Queen & Slim
Once Upon a Time In Hollywood
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"Escape to Athena," at times, feels like an excuse for an all-star cast of recognizable actors to go on vacation to a Greek Island for a few months to make a movie. The first hour of the film drags as the cast plots its espionage whenever they feel like it. The rest of the time, they covort within the walls of a Stalag as if it were more of a country club than a prison.
Roger Moore is stiff as a board as an Ally friendly German commandant. He also speaks with one of the worst German accents ever. Later in the film, once the action finally commences, he becomes more James Bondish, which is what we expect of him anyway. David Niven is also stiff as a board and shows little humor...or anger...or anything more than chirpy politeness. Sonny Bono has perhaps 10 or so short lines...sometimes with an Italian accent...most of the time without. Claudia Cardinale has little to do except dance and look beautiful with a weapon in her hand. Robert Roundtree's only character trait is that he knows an amateur magic act. Elliott Gould hams while delivering a few good lines amid a lot of unfunny ones. Stefanie Powers provides more character and American cheesecake than Cardinale. Throughout this mess, Telly Savalas tries the hardest to keep the film moving...but even he appears bored at times.
By the time the second half of the film kicks into action, whatever plot that existed beforehand is not worth following. No suspense whatsoever...unless you think the A-Team had suspense. The highlight of the film is a genuinely funny cameo by a well-loved star and a motorcycle chase through the narrow streets of the Island of Rhodes. The lowpoint of the film is watching Sonny Bono lip synching opera in clown makeup that he wears for an ungodly amount of time. Movie ends with disco song. There! You've been warned!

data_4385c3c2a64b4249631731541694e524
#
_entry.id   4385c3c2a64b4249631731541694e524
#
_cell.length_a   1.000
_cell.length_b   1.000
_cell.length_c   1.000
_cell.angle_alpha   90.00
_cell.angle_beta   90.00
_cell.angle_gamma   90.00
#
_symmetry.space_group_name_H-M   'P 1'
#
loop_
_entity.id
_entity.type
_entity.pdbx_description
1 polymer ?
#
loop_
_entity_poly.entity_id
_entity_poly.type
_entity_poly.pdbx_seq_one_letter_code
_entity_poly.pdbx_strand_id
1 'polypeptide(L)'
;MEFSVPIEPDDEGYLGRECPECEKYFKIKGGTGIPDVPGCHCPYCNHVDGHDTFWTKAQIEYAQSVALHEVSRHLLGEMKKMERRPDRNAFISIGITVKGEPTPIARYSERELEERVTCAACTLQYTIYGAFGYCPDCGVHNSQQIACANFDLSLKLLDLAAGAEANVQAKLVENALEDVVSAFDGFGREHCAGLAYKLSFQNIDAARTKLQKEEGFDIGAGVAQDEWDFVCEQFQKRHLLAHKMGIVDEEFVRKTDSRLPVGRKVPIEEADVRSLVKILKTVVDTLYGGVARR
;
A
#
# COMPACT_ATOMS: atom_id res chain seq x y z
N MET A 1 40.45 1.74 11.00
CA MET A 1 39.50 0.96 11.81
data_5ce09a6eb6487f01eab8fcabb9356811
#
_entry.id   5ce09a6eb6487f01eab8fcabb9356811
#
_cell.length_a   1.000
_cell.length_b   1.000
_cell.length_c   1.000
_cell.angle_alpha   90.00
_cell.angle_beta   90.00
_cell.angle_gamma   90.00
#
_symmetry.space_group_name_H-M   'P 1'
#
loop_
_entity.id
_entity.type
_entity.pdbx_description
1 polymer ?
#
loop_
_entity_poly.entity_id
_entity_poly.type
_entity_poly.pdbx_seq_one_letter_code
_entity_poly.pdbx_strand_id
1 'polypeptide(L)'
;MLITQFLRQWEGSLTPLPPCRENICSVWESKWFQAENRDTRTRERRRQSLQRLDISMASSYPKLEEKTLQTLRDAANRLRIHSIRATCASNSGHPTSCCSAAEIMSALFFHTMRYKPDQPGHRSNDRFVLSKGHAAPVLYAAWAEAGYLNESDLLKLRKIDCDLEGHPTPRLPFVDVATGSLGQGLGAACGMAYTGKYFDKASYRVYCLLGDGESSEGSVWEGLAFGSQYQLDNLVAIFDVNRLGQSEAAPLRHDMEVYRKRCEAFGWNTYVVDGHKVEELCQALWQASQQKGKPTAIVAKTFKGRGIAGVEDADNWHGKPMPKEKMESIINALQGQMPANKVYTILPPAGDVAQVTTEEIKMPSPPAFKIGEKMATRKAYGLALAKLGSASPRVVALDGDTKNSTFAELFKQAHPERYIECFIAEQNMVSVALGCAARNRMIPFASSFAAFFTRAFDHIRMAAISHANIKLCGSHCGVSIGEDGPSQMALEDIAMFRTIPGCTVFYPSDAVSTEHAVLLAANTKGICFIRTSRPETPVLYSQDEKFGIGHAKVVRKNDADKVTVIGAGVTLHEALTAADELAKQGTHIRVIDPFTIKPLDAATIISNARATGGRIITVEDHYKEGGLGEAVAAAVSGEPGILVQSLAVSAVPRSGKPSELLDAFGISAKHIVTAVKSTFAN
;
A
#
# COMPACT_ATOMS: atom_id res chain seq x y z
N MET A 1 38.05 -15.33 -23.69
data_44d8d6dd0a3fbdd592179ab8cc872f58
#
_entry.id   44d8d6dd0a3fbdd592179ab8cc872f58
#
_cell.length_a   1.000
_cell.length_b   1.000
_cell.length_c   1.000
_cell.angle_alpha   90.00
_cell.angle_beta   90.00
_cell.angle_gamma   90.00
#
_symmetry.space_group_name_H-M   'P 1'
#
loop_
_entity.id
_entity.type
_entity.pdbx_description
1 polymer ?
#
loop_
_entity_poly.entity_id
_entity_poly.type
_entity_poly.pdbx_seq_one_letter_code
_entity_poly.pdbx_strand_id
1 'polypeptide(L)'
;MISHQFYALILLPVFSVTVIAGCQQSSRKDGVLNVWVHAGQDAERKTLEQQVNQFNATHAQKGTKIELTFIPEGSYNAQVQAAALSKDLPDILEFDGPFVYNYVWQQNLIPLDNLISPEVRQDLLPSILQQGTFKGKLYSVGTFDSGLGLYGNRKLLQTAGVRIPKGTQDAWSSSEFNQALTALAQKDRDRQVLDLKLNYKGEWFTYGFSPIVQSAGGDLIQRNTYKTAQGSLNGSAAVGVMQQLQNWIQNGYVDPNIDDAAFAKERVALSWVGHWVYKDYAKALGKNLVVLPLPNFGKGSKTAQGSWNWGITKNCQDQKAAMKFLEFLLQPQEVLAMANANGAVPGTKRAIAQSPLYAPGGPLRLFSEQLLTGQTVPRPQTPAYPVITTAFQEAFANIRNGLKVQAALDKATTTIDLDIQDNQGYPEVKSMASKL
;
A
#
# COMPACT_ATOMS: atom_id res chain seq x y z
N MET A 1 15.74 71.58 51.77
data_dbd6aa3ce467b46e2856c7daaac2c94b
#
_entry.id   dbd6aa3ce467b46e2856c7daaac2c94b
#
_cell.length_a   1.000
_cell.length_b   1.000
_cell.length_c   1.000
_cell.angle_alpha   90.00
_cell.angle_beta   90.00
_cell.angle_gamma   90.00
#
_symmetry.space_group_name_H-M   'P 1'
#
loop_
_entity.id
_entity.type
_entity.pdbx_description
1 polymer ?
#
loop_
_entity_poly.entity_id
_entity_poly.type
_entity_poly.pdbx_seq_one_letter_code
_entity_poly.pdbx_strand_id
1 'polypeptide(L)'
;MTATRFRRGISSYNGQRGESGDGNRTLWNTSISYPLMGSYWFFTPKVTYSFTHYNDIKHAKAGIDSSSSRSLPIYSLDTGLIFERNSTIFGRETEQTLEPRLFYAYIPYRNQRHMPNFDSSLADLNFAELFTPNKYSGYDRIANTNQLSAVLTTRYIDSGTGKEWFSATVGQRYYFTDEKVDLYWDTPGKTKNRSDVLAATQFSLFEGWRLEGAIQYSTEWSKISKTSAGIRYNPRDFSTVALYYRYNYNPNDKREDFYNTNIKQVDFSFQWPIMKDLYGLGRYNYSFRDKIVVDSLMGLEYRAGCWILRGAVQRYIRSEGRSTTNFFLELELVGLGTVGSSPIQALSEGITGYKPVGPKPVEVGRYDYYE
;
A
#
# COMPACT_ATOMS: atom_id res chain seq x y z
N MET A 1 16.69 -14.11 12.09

While LAWMAN offers a lot of the same tried-and-true Western themes, characters and plot twists, it successfully fits these familiar pieces together to make a better-than-average Western. Make no mistake, it is a cold, cynical movie, thanks to Burt Lancaster's cold, heartless character. Fine performances all around. It also has many recognizable faces including Robert Ryan, Lee J. Cobb, Robert Duvall, Ralph Waite and John Hillerman. The final confrontation pays off with enough twists to make the movie worthwhile.
I never saw the first two John Wick movies and this movie didn't make me want to see them. But Parabellum is not a terrible film. Here are the pluses: Keanu Reeves has screen presence and has become a master at screen combat. His development as an action star is impressive to say the least. It also features many recognizable stars in smaller roles. Now for the minuses: the violence is extreme and over-the-top. In fact, some of the battles become boring because we have seen them already - over and over again. The movie is hard to follow because the script does not explain the overall arc of the story. Plus it is difficult to identify with any of the characters given that the graphic novel storyline is too removed from reality for anyone to really care about anyone in the story. Ultimately, folks who love cartoonish violence to be served fast and cruel will love this. Folks looking for something deeper should look elsewhere.